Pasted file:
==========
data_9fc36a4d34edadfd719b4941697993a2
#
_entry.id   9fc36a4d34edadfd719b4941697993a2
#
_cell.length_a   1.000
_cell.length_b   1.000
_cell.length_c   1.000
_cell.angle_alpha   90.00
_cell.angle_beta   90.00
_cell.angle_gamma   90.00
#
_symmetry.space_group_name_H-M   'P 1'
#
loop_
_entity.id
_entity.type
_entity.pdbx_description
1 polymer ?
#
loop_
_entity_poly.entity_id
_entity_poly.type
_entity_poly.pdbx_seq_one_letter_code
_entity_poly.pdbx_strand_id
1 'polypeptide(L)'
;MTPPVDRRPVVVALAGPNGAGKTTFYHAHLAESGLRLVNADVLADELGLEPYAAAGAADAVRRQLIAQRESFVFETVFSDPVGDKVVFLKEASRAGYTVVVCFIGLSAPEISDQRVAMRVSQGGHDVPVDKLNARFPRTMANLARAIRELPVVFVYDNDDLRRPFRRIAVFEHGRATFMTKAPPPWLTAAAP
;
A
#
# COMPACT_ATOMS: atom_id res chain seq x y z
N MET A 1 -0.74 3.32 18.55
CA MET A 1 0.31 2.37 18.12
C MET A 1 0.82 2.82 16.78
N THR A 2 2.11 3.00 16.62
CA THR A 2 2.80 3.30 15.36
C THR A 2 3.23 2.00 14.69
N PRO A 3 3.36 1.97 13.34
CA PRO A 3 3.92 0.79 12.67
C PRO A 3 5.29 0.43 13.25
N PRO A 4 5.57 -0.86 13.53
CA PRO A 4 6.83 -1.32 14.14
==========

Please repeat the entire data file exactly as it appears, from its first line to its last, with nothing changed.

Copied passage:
data_9fc36a4d34edadfd719b4941697993a2
#
_entry.id   9fc36a4d34edadfd719b4941697993a2
#
_cell.length_a   1.000
_cell.length_b   1.000
_cell.length_c   1.000
_cell.angle_alpha   90.00
_cell.angle_beta   90.00
_cell.angle_gamma   90.00
#
_symmetry.space_group_name_H-M   'P 1'
#
loop_
_entity.id
_entity.type
_entity.pdbx_description
1 polymer ?
#
loop_
_entity_poly.entity_id
_entity_poly.type
_entity_poly.pdbx_seq_one_letter_code
_entity_poly.pdbx_strand_id
1 'polypeptide(L)'
;MTPPVDRRPVVVALAGPNGAGKTTFYHAHLAESGLRLVNADVLADELGLEPYAAAGAADAVRRQLIAQRESFVFETVFSDPVGDKVVFLKEASRAGYTVVVCFIGLSAPEISDQRVAMRVSQGGHDVPVDKLNARFPRTMANLARAIRELPVVFVYDNDDLRRPFRRIAVFEHGRATFMTKAPPPWLTAAAP
;
A
#
# COMPACT_ATOMS: atom_id res chain seq x y z
N MET A 1 -0.74 3.32 18.55
CA MET A 1 0.31 2.37 18.12
C MET A 1 0.82 2.82 16.78
N THR A 2 2.11 3.00 16.62
CA THR A 2 2.80 3.30 15.36
C THR A 2 3.23 2.00 14.69
N PRO A 3 3.36 1.97 13.34
CA PRO A 3 3.92 0.79 12.67
C PRO A 3 5.29 0.43 13.25
N PRO A 4 5.57 -0.86 13.53
CA PRO A 4 6.83 -1.32 14.14